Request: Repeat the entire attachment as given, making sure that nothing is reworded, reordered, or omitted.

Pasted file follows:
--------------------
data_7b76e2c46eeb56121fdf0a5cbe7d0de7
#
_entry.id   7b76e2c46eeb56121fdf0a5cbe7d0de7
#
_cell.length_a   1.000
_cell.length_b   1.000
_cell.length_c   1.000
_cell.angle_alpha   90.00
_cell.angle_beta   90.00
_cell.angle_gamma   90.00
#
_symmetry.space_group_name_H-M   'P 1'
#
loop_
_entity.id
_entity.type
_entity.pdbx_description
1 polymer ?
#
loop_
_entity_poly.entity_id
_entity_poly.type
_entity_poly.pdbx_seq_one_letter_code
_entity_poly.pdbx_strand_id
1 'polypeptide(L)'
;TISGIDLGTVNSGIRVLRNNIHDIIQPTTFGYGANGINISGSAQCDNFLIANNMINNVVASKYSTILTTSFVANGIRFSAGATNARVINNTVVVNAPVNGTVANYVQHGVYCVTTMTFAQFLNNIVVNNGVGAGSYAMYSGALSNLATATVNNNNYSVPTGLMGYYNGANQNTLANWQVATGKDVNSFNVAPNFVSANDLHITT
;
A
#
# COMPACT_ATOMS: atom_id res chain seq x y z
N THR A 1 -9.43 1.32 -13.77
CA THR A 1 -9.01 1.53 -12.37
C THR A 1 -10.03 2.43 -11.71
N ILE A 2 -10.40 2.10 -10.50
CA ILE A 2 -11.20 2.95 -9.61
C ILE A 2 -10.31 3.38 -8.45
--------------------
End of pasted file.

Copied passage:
data_7b76e2c46eeb56121fdf0a5cbe7d0de7
#
_entry.id   7b76e2c46eeb56121fdf0a5cbe7d0de7
#
_cell.length_a   1.000
_cell.length_b   1.000
_cell.length_c   1.000
_cell.angle_alpha   90.00
_cell.angle_beta   90.00
_cell.angle_gamma   90.00
#
_symmetry.space_group_name_H-M   'P 1'
#
loop_
_entity.id
_entity.type
_entity.pdbx_description
1 polymer ?
#
loop_
_entity_poly.entity_id
_entity_poly.type
_entity_poly.pdbx_seq_one_letter_code
_entity_poly.pdbx_strand_id
1 'polypeptide(L)'
;TISGIDLGTVNSGIRVLRNNIHDIIQPTTFGYGANGINISGSAQCDNFLIANNMINNVVASKYSTILTTSFVANGIRFSAGATNARVINNTVVVNAPVNGTVANYVQHGVYCVTTMTFAQFLNNIVVNNGVGAGSYAMYSGALSNLATATVNNNNYSVPTGLMGYYNGANQNTLANWQVATGKDVNSFNVAPNFVSANDLHITT
;
A
#
# COMPACT_ATOMS: atom_id res chain seq x y z
N THR A 1 -9.43 1.32 -13.77
CA THR A 1 -9.01 1.53 -12.37
C THR A 1 -10.03 2.43 -11.71
N ILE A 2 -10.40 2.10 -10.50
CA ILE A 2 -11.20 2.95 -9.61
C ILE A 2 -10.31 3.38 -8.45